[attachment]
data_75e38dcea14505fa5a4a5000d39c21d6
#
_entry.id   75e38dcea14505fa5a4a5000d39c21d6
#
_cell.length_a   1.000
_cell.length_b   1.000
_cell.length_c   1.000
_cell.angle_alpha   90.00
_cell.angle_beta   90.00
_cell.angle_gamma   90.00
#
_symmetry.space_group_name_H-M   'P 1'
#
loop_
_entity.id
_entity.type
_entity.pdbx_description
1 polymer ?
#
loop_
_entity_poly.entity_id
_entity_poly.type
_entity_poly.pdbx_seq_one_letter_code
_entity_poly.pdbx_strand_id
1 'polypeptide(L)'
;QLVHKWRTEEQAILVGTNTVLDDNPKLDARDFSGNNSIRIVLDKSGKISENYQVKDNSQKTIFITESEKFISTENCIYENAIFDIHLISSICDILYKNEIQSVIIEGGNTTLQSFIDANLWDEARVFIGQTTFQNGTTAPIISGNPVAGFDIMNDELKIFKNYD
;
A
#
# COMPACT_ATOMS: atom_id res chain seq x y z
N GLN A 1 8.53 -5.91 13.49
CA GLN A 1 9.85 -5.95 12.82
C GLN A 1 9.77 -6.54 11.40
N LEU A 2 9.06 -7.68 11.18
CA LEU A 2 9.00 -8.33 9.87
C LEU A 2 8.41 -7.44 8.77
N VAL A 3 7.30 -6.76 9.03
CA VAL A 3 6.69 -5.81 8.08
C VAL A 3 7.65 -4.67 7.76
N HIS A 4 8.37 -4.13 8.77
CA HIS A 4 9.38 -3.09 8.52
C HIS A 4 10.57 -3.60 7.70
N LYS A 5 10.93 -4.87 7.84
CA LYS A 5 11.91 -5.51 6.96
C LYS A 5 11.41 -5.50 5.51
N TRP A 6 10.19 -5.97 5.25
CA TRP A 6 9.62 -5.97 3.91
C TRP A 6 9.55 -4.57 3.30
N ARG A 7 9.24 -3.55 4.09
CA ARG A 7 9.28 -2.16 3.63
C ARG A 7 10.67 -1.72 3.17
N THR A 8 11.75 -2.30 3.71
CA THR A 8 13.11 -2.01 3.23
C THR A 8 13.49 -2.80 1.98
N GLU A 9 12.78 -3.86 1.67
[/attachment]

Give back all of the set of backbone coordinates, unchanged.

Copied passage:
data_75e38dcea14505fa5a4a5000d39c21d6
#
_entry.id   75e38dcea14505fa5a4a5000d39c21d6
#
_cell.length_a   1.000
_cell.length_b   1.000
_cell.length_c   1.000
_cell.angle_alpha   90.00
_cell.angle_beta   90.00
_cell.angle_gamma   90.00
#
_symmetry.space_group_name_H-M   'P 1'
#
loop_
_entity.id
_entity.type
_entity.pdbx_description
1 polymer ?
#
loop_
_entity_poly.entity_id
_entity_poly.type
_entity_poly.pdbx_seq_one_letter_code
_entity_poly.pdbx_strand_id
1 'polypeptide(L)'
;QLVHKWRTEEQAILVGTNTVLDDNPKLDARDFSGNNSIRIVLDKSGKISENYQVKDNSQKTIFITESEKFISTENCIYENAIFDIHLISSICDILYKNEIQSVIIEGGNTTLQSFIDANLWDEARVFIGQTTFQNGTTAPIISGNPVAGFDIMNDELKIFKNYD
;
A
#
# COMPACT_ATOMS: atom_id res chain seq x y z
N GLN A 1 8.53 -5.91 13.49
CA GLN A 1 9.85 -5.95 12.82
C GLN A 1 9.77 -6.54 11.40
N LEU A 2 9.06 -7.68 11.18
CA LEU A 2 9.00 -8.33 9.87
C LEU A 2 8.41 -7.44 8.77
N VAL A 3 7.30 -6.76 9.03
CA VAL A 3 6.69 -5.81 8.08
C VAL A 3 7.65 -4.67 7.76
N HIS A 4 8.37 -4.13 8.77
CA HIS A 4 9.38 -3.09 8.52
C HIS A 4 10.57 -3.60 7.70
N LYS A 5 10.93 -4.87 7.84
CA LYS A 5 11.91 -5.51 6.96
C LYS A 5 11.41 -5.50 5.51
N TRP A 6 10.19 -5.97 5.25
CA TRP A 6 9.62 -5.97 3.91
C TRP A 6 9.55 -4.57 3.30
N ARG A 7 9.24 -3.55 4.09
CA ARG A 7 9.28 -2.16 3.63
C ARG A 7 10.67 -1.72 3.17
N THR A 8 11.75 -2.30 3.71
CA THR A 8 13.11 -2.01 3.23
C THR A 8 13.49 -2.80 1.98
N GLU A 9 12.78 -3.86 1.67